CRR Full Form: Know All About CRR Here!

By BYJU'S Exam Prep

Updated on: September 25th, 2023

CRR Full Form: The full form of CRR is the Cash Reserve Ratio. If you have come across news clippings mentioning CRR and wondered what the full form of CRR is, you have come to the right place. This is even more important for banking candidates looking to impress potential employers with their knowledge of CRR.

What is CRR?

The full form of CRR is Cash Reserve Ratio. CRR refers to the share of a bank’s total deposits that are to be maintained compulsorily with the Reserve Bank of India, in the form of liquid cash, at any given point of time. CRR was introduced to serve as a reference rate to determine the base rate – the rate of interest below which a bank is not allowed to lend funds. CRR is determined by the RBI and fixed to ensure transparency and fairness for both borrowers and lenders in the credit market.

Apart from learning the full form of CRR, here are some quick facts for your benefit.

CRR Quick Facts

  1. Full Form of CRR – Cash Reserve Ratio
  2. Cash Reserve Ratio was introduced to determine the base rate.
  3. CRR is an extremely potent tool used for helping the RBI control the money flow in the economy. If the RBI feels the need to curb money in circulation, it can increase the CRR, restricting credit and restricting the money supply. If they wish to stimulate spending, the RBI can reduce the CRR, which leaves more credit available to the market.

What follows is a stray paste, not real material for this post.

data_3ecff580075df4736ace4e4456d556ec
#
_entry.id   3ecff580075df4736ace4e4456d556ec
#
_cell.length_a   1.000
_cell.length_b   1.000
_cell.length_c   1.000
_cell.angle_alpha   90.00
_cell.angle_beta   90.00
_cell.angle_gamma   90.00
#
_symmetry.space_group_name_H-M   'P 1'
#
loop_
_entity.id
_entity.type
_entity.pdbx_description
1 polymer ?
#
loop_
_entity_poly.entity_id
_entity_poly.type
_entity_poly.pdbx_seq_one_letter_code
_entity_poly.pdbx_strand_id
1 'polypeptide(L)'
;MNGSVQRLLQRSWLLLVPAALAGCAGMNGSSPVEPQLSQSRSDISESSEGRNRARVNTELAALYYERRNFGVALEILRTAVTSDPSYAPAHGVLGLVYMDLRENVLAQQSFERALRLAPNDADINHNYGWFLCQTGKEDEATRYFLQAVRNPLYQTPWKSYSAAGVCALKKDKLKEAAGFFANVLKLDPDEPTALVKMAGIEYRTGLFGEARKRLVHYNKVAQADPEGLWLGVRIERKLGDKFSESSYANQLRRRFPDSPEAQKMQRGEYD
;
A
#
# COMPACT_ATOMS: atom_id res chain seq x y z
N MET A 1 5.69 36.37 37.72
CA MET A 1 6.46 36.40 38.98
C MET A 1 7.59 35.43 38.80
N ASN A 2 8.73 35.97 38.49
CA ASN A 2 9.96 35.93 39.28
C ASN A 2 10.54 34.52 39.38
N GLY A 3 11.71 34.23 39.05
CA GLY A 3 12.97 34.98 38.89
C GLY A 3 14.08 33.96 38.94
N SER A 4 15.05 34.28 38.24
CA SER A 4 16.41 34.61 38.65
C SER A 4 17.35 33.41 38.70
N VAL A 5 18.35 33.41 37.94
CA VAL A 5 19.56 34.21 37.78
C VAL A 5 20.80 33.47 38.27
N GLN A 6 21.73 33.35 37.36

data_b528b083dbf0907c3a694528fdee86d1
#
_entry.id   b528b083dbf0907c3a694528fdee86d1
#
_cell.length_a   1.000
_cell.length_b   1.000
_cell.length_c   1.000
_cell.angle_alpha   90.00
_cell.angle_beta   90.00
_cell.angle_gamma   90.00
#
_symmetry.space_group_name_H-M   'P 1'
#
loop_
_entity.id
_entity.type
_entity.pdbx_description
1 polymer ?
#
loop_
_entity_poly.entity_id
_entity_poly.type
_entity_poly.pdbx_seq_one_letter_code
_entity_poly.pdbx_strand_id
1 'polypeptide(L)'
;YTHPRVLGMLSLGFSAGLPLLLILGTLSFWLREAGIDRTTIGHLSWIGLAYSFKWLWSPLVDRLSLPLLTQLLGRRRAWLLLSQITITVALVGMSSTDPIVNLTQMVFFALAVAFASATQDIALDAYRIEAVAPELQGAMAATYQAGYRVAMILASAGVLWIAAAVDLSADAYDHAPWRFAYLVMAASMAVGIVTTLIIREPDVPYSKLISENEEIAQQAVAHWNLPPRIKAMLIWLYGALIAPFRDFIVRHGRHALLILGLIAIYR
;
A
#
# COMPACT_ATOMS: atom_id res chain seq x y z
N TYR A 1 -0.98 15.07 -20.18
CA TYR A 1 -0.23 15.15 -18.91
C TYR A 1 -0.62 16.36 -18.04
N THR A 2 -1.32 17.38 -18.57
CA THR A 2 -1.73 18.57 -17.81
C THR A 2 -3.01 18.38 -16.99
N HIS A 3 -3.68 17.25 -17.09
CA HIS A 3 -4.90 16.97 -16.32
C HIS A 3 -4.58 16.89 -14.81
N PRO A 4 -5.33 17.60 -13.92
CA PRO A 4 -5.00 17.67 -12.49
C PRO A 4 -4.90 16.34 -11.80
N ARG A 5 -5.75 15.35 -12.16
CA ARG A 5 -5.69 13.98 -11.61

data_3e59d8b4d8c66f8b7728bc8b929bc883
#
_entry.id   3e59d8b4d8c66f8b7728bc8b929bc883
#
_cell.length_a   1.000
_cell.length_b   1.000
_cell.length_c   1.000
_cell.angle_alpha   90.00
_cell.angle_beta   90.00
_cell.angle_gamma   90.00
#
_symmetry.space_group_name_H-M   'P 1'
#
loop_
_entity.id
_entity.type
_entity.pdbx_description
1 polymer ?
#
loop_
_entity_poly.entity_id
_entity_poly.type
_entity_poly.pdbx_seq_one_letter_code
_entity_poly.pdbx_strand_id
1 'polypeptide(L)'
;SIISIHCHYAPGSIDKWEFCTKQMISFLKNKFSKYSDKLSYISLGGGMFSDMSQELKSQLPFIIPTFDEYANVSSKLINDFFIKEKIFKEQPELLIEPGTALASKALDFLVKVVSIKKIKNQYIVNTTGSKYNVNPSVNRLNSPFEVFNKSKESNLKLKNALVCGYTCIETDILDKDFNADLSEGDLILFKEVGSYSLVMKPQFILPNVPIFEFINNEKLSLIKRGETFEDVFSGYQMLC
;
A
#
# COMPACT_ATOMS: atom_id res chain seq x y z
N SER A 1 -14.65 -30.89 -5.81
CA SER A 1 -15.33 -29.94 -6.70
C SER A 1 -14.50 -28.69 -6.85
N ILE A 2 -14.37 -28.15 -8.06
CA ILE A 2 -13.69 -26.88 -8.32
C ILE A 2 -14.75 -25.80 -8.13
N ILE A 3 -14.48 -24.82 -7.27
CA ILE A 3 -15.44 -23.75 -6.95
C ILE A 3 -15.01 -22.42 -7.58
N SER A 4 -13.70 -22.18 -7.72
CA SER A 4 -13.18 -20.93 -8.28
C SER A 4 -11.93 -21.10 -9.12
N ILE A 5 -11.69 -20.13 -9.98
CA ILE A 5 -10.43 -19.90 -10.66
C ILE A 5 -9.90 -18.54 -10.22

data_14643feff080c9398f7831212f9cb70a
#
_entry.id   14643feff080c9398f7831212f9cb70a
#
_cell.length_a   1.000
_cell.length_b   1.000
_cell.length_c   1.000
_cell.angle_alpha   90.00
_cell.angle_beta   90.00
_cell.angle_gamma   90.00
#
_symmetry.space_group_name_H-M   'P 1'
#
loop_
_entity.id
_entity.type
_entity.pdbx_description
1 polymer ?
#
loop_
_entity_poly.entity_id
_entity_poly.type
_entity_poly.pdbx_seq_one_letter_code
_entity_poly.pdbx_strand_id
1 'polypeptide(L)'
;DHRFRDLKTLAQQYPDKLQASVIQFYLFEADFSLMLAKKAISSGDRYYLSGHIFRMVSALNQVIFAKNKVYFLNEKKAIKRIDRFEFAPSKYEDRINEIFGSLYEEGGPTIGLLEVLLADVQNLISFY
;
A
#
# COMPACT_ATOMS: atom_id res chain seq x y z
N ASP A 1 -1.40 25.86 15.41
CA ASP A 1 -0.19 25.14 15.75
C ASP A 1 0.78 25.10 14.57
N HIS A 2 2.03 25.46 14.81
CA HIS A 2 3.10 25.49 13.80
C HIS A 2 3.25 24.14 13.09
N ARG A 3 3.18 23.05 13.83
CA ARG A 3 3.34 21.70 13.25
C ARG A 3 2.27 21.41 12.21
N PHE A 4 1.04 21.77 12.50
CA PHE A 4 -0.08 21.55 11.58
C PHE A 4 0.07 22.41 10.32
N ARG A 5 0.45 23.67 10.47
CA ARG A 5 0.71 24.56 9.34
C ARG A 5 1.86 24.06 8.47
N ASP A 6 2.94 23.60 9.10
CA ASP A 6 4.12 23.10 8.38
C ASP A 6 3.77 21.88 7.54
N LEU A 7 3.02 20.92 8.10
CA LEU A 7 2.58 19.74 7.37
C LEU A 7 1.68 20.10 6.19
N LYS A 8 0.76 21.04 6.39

4. CRR ensures the safety of an end customer’s deposit. A portion of the deposits you have will always be a part of this reserve maintained with the RBI and, thus, secure.
  5. Cash Reserve Ratio helps keep inflation in check for the same reason as discussed on point number 3. During a high-inflation economy, the RBI can raise the CRR to reduce the amount of credit available for the general public, bringing down inflation.
  6. The CRR should not be less than 4% of the total Net Demand and Time Liabilities at any point in time. The deposits are made once every 15 days.
  7. The term, NTDL (Net Demand and Time Liabilities), includes the deposits made by the general public and balances of the banks held by other banks, current deposits, demand drafts.
  8. Not to be confused with SLR (Statutory Liquidity Ratio), CRR is only maintained as cash, deposited with the RBI, without any interest earned. The purpose of CRR is not to ensure the bank’s solvency but rather to control the money supply and liquidity of the banking system.

We hope this information was useful to you. Like the full form of CRR, you can learn from others our articles. This would be extremely beneficial for a banking exam.

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